At least he thought it was to his wife.
In actual fact, it was to the most frequently contacted person on his phone. Which wasn’t his wife.
In fact, he soon found out it was the retail buyer at our biggest customer when he got this text back. ‘Um, appreciate it mate. But I think you sent this to the wrong person ;-)’.
There was a bit of piss-taking afterwards, obviously. But because the relations was already good, it did not harm the relationship.
In fact, it probably helped.
Arguing about prices and margins
But many retailer relationships don’t work out well.
For example, we worked with another business who had been arguing with a major retailer on prices and margins for over a year.
The relationship was not good. Top to top meetings. Delays in launching new products. Nasty emails.
It got to the point where the retailer would send a list of demands every Friday afternoon. Always a Friday afternoon with a requirement to respond by Monday.
Just so they could screw up the weekend.
We know of another buyer who used to get so angry with suppliers in meetings, she would get right up in the face of the account managers shouting the odds. And those account managers got used to taking tissues to the meeting because they’d be wiping the buyer’s saliva off their face after the meeting.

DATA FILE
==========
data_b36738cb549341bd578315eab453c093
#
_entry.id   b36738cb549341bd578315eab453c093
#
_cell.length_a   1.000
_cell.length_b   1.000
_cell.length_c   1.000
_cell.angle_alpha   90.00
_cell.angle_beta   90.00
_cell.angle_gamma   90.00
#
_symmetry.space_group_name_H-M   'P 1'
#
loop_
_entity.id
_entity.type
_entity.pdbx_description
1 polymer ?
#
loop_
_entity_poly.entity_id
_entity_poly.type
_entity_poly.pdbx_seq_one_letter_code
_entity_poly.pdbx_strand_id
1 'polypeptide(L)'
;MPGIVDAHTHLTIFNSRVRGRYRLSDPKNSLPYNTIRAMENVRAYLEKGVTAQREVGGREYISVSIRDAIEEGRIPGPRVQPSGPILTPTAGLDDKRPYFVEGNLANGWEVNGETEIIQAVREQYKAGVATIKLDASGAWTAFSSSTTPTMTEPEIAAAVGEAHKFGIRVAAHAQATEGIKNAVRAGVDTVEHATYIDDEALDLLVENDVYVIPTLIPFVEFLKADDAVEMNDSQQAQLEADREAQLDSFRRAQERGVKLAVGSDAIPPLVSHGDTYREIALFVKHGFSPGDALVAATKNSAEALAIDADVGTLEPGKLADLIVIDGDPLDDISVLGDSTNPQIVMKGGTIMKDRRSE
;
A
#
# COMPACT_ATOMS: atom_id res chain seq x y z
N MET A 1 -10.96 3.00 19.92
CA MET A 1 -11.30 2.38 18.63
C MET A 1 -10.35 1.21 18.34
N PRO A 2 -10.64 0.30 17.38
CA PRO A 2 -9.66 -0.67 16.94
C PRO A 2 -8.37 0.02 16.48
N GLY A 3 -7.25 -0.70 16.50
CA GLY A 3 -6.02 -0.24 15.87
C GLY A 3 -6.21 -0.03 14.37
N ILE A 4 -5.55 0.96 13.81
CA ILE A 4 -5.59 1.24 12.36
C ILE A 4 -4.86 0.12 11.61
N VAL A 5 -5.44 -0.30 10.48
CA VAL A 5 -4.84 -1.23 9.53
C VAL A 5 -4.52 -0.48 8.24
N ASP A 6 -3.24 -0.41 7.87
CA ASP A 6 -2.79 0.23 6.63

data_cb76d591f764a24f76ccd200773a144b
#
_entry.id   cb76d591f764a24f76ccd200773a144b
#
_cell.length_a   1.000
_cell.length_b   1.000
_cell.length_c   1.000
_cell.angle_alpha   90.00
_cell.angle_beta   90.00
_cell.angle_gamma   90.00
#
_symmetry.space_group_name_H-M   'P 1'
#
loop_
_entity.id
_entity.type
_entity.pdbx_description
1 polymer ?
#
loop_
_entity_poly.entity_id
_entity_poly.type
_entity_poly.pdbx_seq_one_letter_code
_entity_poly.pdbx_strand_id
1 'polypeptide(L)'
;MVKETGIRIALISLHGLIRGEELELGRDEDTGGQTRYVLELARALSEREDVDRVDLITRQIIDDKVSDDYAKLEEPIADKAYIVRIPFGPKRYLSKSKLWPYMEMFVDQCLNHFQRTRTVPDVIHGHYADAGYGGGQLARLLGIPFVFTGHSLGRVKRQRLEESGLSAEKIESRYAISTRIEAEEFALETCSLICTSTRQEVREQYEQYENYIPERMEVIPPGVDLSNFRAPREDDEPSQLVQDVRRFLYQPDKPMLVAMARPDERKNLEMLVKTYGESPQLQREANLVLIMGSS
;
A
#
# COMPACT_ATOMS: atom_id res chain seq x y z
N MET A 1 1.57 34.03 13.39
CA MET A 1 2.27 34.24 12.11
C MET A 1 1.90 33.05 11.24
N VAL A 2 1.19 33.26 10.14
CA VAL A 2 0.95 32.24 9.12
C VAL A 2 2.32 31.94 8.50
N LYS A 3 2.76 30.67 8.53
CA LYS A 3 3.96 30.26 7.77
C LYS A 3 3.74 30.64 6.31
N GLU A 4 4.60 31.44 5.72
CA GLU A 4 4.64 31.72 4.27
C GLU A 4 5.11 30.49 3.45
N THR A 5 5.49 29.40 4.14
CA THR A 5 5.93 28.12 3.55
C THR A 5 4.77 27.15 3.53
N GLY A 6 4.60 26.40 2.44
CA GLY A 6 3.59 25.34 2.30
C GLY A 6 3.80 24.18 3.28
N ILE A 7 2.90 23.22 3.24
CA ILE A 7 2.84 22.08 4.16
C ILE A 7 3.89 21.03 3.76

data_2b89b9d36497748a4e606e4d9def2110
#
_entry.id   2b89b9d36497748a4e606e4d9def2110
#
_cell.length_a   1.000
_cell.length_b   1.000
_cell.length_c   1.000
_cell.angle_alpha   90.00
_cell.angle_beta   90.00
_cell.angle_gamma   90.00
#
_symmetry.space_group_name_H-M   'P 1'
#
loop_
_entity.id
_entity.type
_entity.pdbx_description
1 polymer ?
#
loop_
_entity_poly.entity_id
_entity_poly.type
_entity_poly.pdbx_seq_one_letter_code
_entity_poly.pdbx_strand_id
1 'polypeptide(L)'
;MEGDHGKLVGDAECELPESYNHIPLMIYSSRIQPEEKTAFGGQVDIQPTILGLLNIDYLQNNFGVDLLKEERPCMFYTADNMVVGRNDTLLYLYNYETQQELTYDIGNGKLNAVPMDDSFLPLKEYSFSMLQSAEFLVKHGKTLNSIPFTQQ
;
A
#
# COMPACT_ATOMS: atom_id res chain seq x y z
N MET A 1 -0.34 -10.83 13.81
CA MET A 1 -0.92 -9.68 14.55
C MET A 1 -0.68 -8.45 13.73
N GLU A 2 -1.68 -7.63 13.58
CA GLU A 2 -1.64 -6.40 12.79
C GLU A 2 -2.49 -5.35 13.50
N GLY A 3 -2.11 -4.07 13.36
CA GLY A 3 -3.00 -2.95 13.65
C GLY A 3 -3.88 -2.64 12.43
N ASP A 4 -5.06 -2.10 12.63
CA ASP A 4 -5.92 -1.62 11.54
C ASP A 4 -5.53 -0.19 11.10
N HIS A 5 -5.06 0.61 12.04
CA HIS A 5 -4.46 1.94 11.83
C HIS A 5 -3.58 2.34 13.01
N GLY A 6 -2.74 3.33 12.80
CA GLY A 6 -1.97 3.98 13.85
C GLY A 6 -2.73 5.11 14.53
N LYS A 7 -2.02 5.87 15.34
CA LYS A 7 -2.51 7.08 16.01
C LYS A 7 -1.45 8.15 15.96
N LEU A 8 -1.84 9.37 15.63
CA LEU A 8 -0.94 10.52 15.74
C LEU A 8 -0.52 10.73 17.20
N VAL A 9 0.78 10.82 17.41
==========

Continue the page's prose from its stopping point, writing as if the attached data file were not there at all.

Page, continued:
Online store benefits?
You might well ask what all this has to do with online store benefits as we’ve titled this post?
Well, when you set up your own online store, you reduce your dependence on that relationship with the retailer buyer. All those nasty conversations and risks to your business? Not as important as they were before.
This lottery of whether your relationship with the buyer is going to work does not go away but it’s risk factor is reduced. Your reliance on the account manager’s phone is reduced.
It’s less important whether the buyer is in a good or bad mood the day you go in.
There’s not many businesses where D2C will completely replace traditional retail channels. But we do see many benefits to businesses having a D2C channel as one of their sales routes to market. And the biggest online store benefit is it gives you an alternative to depending fully on retailers to make your product available.
Beyond that, there are three key strategic online store benefits that we’ve seen that should make you consider using D2C as a channel for your business. These should be part of your e-Commerce planning process.
Online store benefits – Connection
You essentially extend the consumer journey further down the funnel. Awareness and consideration are great. But, what if you are able to directly manage trial and repeat?
When a a consumer is buying direct from you, they are showing a high level of engagement and trust with your brand.